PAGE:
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An Update on UK Savings Accounts, Mortgages and Store Cards

Personal_Finance / UK Banking Apr 27, 2007 - 12:36 PM GMT

By: MoneyFacts

Personal_Finance

Rachel Thrussell, Head of Savings at Moneyfacts.co.uk – the money search engine, comments:

Too many poor paying accounts

Moneyfacts.co.uk savings survey – key findings
• Average no notice / instant access savings rate is 3.65% (£5K)
• Average notice savings rate is 3.795% (£5K)
• 25% of no notice accounts pay rates below 3.10%, the CPI figure, while a staggering 69% pay less than 4.80% - RPI.
• 17% of no notice accounts pay rates equal to or greater than 5.25% - Bank Base Rate


“The fact that almost 70% of accounts pay a rate less than the RPI is quite staggering, especially when you take into account that these are gross rates. So for your net returns to keep pace of inflation you would need to achieve a gross rates in the region of 6% - an almost impossible feat unless you opt for fixed rate products!

“If you are getting a poor rate from your existing provider, it does not pay to be loyal. With 17% of accounts paying 5.25% of above, switching providers could mean a much healthier return on your savings. Why should you allow providers to boost their profits by letting them to pay you measly returns on your savings?

“Even if you choose to stay with the same provider, check out the deals they have on offer, as it is usual to find at least one decent paying account within their range.”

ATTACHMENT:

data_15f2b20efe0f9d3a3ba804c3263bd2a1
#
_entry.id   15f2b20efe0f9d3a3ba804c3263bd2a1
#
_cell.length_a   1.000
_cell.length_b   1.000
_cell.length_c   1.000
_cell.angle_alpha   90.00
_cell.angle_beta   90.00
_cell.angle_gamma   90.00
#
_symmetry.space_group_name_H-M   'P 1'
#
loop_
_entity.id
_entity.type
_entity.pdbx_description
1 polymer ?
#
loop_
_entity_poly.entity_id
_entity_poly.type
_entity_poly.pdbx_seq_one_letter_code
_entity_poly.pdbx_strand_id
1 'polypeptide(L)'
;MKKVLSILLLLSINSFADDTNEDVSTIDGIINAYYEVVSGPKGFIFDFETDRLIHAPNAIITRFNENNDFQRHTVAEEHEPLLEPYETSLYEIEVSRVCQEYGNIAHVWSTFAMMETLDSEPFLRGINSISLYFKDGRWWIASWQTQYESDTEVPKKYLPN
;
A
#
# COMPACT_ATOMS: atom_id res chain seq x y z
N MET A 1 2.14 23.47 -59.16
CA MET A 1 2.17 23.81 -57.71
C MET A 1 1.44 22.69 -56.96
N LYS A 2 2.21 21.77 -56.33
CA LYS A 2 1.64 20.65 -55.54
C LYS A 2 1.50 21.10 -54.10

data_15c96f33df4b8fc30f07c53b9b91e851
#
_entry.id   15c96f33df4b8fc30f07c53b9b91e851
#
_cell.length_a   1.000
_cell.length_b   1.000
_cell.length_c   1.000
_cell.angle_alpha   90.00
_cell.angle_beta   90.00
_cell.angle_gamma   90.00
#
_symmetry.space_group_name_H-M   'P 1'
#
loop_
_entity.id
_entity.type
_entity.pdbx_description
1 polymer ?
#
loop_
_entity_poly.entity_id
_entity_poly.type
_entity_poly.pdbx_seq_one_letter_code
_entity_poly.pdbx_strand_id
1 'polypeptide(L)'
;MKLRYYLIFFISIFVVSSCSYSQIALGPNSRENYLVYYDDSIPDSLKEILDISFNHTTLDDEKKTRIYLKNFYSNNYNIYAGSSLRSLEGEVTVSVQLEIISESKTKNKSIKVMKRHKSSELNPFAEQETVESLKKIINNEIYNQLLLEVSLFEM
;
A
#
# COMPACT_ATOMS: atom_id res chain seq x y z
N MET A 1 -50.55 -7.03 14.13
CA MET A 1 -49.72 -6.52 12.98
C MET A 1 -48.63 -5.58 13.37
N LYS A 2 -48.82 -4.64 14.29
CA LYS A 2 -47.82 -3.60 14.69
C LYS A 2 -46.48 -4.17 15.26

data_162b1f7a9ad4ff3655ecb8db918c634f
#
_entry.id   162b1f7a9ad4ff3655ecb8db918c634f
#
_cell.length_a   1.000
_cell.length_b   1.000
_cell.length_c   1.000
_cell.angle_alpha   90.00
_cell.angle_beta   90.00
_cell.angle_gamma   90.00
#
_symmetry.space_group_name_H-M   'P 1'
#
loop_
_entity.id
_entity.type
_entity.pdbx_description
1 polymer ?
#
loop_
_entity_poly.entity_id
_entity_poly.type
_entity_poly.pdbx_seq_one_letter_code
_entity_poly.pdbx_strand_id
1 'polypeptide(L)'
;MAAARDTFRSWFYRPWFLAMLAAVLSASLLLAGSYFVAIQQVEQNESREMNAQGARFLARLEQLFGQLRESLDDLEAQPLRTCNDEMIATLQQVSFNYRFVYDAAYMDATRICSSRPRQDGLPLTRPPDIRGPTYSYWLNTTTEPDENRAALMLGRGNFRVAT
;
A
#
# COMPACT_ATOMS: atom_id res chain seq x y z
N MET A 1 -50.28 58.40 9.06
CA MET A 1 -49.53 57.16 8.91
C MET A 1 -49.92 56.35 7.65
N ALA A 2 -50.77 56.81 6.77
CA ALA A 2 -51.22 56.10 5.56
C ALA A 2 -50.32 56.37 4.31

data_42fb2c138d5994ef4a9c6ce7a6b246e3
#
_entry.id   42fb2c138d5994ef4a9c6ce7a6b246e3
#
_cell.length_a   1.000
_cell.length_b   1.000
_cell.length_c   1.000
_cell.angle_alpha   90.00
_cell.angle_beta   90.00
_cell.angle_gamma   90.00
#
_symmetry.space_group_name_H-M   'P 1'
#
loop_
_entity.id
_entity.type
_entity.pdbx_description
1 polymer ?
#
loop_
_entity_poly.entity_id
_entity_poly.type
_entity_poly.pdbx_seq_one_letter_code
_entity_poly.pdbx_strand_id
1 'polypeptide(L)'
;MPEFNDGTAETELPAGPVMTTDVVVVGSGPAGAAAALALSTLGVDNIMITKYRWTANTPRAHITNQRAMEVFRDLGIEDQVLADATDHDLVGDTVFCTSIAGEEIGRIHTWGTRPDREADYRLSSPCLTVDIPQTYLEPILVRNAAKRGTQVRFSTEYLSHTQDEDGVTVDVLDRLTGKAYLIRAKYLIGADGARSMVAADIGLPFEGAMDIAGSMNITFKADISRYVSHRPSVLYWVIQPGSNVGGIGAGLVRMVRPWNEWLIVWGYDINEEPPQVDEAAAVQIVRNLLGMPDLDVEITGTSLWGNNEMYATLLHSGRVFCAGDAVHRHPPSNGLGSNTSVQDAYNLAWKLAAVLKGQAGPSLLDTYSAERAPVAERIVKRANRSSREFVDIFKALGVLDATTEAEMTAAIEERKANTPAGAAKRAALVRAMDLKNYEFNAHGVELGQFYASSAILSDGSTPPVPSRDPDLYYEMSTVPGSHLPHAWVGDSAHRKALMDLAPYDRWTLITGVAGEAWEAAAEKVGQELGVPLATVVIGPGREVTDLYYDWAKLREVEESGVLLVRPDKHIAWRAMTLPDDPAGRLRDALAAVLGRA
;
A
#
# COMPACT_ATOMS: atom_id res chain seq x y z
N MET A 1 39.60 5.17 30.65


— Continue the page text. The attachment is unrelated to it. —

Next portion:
Cash ISAs starting to disappear
• Britannia Fixed Rate ISA paying 5.85% withdrawn on Tuesday
• Alliance & Leicester Premier ISA paying 8.10% to be withdrawn on 30.4.07

“If past years are to go on, the best paying ISA rates won’t stay around for long. Last year the winner of the Moneyfacts.co.uk ISA survey, Alliance & Leicester, withdrew its ISA on 12 April, just six days after the start of the new tax year.

“While this year providers have not been so fast to withdraw their products, the news that Britannia has withdrawn its Fixed Rate ISA and that Alliance and Leicester’s deal will finish next week is perhaps a sign that more will be following shortly.

“If you are considering opening an ISA this year, its perhaps best to act sooner rather than later as within the next month many of the best deals are sure to vanish. Not only may you miss out on the best rates, you are also missing out on tax-free interest.

Don’t be lulled by short term gains
• Tesco offers 1,000 clubcard points for new customers of its Instant Access Account

“While this may sound an attractive offer for any keen clubcard savers, it is only a short term gain. The rates available on the savings account are by no means the lowest on the market at 4.10%, but far better rates are easily found. Getting a better rate of return on your savings could soon outweigh the financial benefit of 1,000 extra clubcard points – the equivalent of £10.”

Julia Harris, Mortgage Analyst at Moneyfacts.co.uk – the money search engine, comments: